Massey University explores the depth of Indian diversity

Associate Professor Sita Venkateswar (left) and Dr Vicky Walters: Delving deep into the Indian Diaspora

Survey aims to identify generations in New Zealand

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Palmerston North, March 6, 2023

Associate Professor Sita Venkateswar and Lecturer Dr Vicky Walters of the Massey University School of People, Environment and Planning have spent the past 18 months laying the groundwork for the survey, which will be followed by a series of in-depth personal interviews.

In 2022, Master’s student Nicole Ashley undertook a summer scholarship reviewing the existing international literature around the Indian Diaspora.

Dr Walters said this gave them a good sense of what was already being discussed across time and in different locations.

“A lot of the existing research in New Zealand looks at the relationship between the Indian Diaspora and the non-Indian community. Our point of difference is that we are much more interested in looking at the internal nuances of how the Indian Diaspora in Aotearoa New Zealand interact and engage amongst themselves,” she said.

The context of diversity

The survey will explore the ways in which people identify themselves as Indian and what that means in practice in a location far from the original context.

“As we know, India is a very diverse country, and that diversity is also reflected in the Diaspora,” Dr Venkateswar said and asked, “How does that play out in terms of their daily lives with family and community? What does community mean in this context?”

According to Dr Walters, the survey will identify the respondents as first, second, third or older generation in New Zealand.

“We are hoping to capture the diversity and everyday lives of the Indian Diaspora across generations, gender and different kinds of living arrangements, in terms of the respondents’ geographical affiliations to different parts of India. We also recognise that there is religious and faith-based diversity as well as caste diversity,” she said.

Dr Venkateswar described the survey as the ‘tip of the iceberg,’ saying the next stage of personal interviews will be much more in-depth and longer.

The Survey method

The survey will be administered online and promoted with the assistance of a variety of Indian community organisations and social media. A pilot currently underway has generated helpful feedback resulting in further fine-tuning of the questions before the survey itself is launched.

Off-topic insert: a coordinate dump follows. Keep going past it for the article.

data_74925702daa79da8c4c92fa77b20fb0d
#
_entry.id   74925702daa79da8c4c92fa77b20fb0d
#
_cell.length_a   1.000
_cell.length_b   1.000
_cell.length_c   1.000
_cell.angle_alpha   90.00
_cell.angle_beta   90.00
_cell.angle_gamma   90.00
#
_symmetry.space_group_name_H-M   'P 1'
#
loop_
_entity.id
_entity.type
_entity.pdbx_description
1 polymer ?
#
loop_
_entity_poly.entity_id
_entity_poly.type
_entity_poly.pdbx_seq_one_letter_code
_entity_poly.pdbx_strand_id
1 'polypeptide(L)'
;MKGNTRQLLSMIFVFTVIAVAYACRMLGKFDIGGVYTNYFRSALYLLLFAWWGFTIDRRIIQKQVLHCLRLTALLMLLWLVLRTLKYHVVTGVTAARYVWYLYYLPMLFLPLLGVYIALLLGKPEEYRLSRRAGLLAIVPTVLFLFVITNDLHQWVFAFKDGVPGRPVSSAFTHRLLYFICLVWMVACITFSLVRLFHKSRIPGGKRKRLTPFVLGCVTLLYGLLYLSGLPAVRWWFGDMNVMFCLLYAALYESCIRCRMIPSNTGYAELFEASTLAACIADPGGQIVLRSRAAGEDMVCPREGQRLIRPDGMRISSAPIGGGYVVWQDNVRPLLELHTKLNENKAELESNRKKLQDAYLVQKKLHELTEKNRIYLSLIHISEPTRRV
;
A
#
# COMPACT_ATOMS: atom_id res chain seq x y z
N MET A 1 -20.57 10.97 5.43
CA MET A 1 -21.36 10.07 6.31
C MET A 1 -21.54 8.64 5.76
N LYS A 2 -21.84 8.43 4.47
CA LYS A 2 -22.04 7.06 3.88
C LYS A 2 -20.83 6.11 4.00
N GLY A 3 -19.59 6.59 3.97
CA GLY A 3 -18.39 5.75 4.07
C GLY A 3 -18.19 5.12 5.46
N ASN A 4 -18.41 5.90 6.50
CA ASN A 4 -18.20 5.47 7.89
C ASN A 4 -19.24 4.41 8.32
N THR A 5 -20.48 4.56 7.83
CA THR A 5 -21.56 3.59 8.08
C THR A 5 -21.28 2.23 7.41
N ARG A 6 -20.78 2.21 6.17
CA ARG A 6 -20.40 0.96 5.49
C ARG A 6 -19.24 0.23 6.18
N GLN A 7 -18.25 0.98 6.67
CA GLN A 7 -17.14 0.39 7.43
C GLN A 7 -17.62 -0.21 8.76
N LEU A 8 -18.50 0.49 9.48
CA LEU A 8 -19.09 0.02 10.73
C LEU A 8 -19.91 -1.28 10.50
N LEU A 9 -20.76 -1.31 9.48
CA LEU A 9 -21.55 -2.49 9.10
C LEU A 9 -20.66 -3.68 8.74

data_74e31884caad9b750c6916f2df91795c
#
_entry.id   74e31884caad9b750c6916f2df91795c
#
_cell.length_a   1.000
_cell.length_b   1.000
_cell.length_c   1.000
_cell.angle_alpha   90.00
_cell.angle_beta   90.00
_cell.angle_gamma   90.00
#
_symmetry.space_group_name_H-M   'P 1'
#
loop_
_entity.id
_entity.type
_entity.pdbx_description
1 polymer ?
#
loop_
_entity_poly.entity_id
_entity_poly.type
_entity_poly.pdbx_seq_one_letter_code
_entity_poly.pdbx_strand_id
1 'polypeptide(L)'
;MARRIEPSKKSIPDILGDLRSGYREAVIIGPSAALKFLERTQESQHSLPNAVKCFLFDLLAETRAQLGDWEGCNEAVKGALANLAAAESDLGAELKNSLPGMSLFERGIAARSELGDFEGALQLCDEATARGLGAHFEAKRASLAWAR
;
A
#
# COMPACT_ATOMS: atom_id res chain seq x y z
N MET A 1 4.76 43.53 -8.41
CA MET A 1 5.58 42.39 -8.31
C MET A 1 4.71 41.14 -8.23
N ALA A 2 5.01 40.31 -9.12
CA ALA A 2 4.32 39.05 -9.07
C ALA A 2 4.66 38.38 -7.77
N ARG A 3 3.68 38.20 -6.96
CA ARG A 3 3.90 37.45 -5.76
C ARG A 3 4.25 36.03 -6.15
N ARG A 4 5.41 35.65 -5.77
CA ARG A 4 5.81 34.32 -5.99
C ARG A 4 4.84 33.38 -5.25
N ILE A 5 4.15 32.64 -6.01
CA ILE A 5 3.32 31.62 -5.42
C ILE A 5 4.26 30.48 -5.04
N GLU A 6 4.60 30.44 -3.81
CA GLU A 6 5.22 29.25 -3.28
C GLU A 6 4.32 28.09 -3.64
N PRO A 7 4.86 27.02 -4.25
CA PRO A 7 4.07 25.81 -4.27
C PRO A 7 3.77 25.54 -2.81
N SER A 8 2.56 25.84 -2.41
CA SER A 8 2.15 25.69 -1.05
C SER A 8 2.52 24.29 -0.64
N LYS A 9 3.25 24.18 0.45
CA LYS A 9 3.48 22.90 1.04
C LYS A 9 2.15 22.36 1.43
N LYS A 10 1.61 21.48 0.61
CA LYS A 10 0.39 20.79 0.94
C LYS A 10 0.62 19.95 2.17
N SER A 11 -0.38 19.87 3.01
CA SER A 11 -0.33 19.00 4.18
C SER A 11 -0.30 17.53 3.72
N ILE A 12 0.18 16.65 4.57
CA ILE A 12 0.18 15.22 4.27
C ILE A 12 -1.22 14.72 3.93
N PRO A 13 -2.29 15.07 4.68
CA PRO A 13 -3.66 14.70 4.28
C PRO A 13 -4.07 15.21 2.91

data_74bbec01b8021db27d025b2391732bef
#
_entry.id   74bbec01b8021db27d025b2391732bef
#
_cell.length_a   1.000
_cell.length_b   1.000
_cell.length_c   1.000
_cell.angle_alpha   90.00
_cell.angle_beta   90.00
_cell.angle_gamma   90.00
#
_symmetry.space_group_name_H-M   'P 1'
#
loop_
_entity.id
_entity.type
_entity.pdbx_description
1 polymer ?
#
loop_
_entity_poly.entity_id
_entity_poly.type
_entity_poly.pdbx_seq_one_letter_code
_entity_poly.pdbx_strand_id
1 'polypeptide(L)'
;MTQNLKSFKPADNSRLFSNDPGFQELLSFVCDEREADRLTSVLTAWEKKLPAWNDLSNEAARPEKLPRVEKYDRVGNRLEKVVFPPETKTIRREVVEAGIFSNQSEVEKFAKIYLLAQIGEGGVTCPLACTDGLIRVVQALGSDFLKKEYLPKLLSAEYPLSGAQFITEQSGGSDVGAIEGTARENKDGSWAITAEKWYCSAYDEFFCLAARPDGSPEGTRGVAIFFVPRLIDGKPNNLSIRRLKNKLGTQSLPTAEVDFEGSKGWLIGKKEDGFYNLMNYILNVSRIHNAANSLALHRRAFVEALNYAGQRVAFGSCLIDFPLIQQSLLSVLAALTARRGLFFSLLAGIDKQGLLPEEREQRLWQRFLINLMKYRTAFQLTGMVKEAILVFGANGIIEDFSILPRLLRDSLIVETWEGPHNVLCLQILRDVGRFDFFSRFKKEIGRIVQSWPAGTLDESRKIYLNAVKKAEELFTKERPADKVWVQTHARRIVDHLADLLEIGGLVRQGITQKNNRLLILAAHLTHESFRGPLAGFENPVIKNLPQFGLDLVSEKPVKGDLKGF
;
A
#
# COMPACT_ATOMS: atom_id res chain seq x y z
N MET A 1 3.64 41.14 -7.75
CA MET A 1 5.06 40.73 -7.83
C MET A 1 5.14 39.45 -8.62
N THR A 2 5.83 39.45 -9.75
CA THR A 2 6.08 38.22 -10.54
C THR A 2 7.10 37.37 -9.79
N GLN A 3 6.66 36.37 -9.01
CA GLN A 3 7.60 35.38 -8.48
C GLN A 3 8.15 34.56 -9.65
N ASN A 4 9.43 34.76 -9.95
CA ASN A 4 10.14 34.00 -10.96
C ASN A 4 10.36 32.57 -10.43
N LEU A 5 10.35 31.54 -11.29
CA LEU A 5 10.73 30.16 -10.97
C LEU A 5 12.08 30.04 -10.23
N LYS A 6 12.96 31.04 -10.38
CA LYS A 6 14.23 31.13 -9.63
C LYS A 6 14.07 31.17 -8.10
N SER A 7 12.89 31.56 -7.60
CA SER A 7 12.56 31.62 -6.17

Dr Walters said it has to be right the first time.

“Sita and I are primarily ethnographers who undertake qualitative research.  But with this survey, we are making a shift into quantitative research and on a large scale so we have a technical team, including Nicole Ashley, who are supporting us behind the scenes with survey development and administration,” she said.

About 240,000 people or 5% of the total population were identified as Indian in the 2018 Census.

The researchers are targeting a sample size of at least 1350 to ensure a wide representation of the community, with multiple segmentations possible.

“Of course, some of the questions in the survey are rather pragmatic, like where were you born or the respondent’s age. But we have also tried to create some fun, interesting questions to answer which are indicators of some quite important things.

Just little scenario-based questions: How comfortable would you be in this situation?”

Language and Culture

Dr Venkateswar said that they will be looking at the extent to which the linguistic and cultural diversity grounded in the Indian subcontinent presents barriers, challenges, constraints or imposes restrictions to those among the Indian Diaspora and whether respondents recognise these in their day-to-day lives and social connections.

“We will also be looking at the generational shifts in knowledge and understanding. The extent to which various components of identity that were fiercely held on to in the first generation may or may not be even acknowledged or tangible in succeeding generations,” she said.

She said that there are boundaries and separations in everyday practices, like house cleaning, which are part of what it means to be Indian.

“It is not visible to others, but it is embodied and inherent. That is the kind of intangible thing we are tapping into – those little delicate things that shape values and how you live,” she said.

The research seeks to break down the notion that people identifying as being part of the Indian Diaspora in New Zealand are a homogeneous group sharing similar values, practices, beliefs and ways of being in the world.

The storyboard of Indians

Once the survey results have been analysed and written up, the plan is to create a series of storyboards – small graphic stories that can be communicated back to the Indian Diaspora and the wider community.

The two researchers met in 2006 and have worked together in the past.

Sociologist Dr Walters has travelled frequently to India to research various aspects of urban development such as homelessness, water governance and sanitation issues.

Anthropologist Dr Venkateswar is a first-generation Indian who migrated to New Zealand 26 years ago to take up her position at Massey.

Born in Bombay, raised in Calcutta, and having spent time in the United States, she said that the shift to Palmerston North in 1997 came as a culture shock.

“There has been a huge sea change since then. When I arrived, Palmerston North was just opening out from being a small provincial town. Because it is a university town, diversity is built into the population. But now, it is much more visibly diverse, especially since becoming a centre for refugee resettlement. It was an easy, welcoming place for me to make life and put my roots down,” she said.

Source: Massey University, Palmerston North

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